Farm Ireland

Wednesday 13 December 2017

BVD scheme deserves credit despite issues

The birth of the BVD eradication programme is encountering some last-minute complications.

Both the vets and the ICMSA feel that launching the scheme without making it illegal for a farmer to sell a BVD infected animal to another farmer is half baked. Not only this, but they also believe that it gives a carte blanche to unscrupulous types that will see the first voluntary year of the scheme as a window of opportunity to off-load infected animals before either the awareness or the laws governing such a move catch up.

The gravity of such carry on cannot be over-stated. BVD is already endemic in many herds throughout the country and estimated to be costing Irish farmers €100m a year. The farming community paid too high a price for what went on with Foot and Mouth, TB and Brucellosis to put up with any tolerance for messing around with BVD.

The strides that Animal Health Ireland (AHI) has made on this issue deserve to be applauded. Proof of that is the fact that the organisation is being contacted by several countries around the world, from Northern Ireland to New Zealand, to learn from how it has progressed to this point.

Even the head of the European dairy giant Friesland Campina has been in touch with Mike Magan, the determined AHI chairman, to find out how it should be done.


But as with everything in life, the practicalities of rolling out a BVD eradication programme and keeping everybody on side are less straight forward.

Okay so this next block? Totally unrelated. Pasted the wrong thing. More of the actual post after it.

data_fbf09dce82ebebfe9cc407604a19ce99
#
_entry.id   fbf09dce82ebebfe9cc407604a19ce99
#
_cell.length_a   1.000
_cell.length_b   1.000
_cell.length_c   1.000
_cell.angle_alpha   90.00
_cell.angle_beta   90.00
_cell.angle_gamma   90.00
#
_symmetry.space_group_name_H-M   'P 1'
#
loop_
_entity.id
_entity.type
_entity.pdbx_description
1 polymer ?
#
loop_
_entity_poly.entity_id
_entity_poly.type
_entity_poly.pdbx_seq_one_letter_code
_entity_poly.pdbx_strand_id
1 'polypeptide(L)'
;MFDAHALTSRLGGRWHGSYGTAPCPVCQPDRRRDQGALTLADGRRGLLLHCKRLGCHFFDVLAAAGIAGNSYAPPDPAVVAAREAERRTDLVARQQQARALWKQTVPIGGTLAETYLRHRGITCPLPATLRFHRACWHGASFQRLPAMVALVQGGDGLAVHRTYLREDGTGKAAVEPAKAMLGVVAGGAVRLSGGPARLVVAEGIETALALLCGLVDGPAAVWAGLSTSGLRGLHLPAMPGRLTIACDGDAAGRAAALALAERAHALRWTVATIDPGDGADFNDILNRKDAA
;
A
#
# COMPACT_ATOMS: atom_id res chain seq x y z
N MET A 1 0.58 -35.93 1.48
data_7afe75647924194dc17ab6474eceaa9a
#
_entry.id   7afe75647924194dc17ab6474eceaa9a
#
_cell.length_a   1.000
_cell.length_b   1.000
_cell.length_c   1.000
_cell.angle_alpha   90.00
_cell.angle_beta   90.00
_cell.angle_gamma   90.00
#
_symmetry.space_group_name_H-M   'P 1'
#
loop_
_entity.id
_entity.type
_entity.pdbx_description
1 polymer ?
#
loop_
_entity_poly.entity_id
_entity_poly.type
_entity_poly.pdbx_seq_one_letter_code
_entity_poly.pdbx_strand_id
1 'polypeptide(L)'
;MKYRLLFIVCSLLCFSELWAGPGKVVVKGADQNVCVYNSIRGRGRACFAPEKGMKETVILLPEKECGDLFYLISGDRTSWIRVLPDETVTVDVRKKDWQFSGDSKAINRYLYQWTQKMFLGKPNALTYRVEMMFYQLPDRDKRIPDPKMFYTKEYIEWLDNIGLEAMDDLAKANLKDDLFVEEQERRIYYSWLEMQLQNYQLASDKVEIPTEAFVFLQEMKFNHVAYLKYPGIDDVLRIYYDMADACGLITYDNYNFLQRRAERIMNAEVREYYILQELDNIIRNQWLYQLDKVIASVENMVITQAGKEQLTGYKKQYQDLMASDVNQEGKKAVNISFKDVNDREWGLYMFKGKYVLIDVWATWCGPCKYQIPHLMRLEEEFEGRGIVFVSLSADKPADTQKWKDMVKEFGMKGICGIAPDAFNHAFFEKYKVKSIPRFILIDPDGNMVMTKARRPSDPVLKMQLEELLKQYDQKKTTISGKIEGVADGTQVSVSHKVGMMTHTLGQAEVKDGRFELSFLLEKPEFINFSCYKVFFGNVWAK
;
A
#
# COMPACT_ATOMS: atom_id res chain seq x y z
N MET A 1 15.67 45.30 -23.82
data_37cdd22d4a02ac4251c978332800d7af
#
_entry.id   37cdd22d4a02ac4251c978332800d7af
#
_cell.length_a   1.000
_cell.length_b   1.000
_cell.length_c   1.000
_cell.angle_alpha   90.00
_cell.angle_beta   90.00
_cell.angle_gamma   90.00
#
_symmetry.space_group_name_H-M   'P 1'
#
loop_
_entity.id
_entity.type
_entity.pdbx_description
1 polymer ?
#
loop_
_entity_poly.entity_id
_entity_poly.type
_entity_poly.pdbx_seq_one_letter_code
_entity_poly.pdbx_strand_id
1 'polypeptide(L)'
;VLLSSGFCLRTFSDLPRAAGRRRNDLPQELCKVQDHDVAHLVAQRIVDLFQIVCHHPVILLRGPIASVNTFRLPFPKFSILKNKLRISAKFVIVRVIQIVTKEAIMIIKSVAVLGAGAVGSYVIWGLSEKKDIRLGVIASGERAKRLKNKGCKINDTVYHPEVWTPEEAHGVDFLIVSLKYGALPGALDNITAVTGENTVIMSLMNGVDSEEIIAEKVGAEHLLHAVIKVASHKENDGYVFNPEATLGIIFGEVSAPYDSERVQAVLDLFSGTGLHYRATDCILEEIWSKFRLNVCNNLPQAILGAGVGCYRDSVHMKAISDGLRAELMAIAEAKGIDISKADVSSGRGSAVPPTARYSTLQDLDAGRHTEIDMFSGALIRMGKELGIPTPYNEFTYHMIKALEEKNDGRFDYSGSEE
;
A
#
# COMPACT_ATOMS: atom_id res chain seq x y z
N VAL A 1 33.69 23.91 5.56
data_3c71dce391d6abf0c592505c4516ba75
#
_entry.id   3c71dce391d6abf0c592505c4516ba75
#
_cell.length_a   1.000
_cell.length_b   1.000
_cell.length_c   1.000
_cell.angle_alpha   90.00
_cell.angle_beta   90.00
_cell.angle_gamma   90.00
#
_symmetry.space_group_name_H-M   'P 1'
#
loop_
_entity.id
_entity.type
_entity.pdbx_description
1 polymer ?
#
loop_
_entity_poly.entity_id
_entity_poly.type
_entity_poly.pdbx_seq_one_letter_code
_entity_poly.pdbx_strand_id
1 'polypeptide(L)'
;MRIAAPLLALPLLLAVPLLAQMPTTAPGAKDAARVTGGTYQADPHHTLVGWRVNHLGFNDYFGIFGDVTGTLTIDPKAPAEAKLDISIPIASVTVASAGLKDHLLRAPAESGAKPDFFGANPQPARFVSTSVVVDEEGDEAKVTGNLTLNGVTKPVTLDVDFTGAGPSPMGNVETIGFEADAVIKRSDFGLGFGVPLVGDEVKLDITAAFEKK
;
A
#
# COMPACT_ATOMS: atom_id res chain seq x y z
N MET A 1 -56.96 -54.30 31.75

It is true that the existing guidelines for the eradication programme state that animals that test positive for BVD should not be sold on to other farmers. It is also true that unscrupulous farmers will be able to by-pass any obligation to declare that an animal is infected by getting them tested outside the system altogether.

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In addition, our labs are not fully accredited for BVD testing yet, which could jeopardise approval from the EU for a compulsory scheme. And, while the scheme is in its voluntary phase at least, mart managers will be anxious about who is actually liable for an animal bought through the mart that subsequently tests positive for BVD.

The bottom line is that we've come too far and there is too much at stake for all the parties in AHI not to knock heads together to figure out a sensible solution.

Every year, delay cost Irish farmers another €100m.

Hopefully political posturing in attempts to maximise compensation or votes will not compromise what is one of the best initiatives in Irish agriculture at the moment.

Indo Farming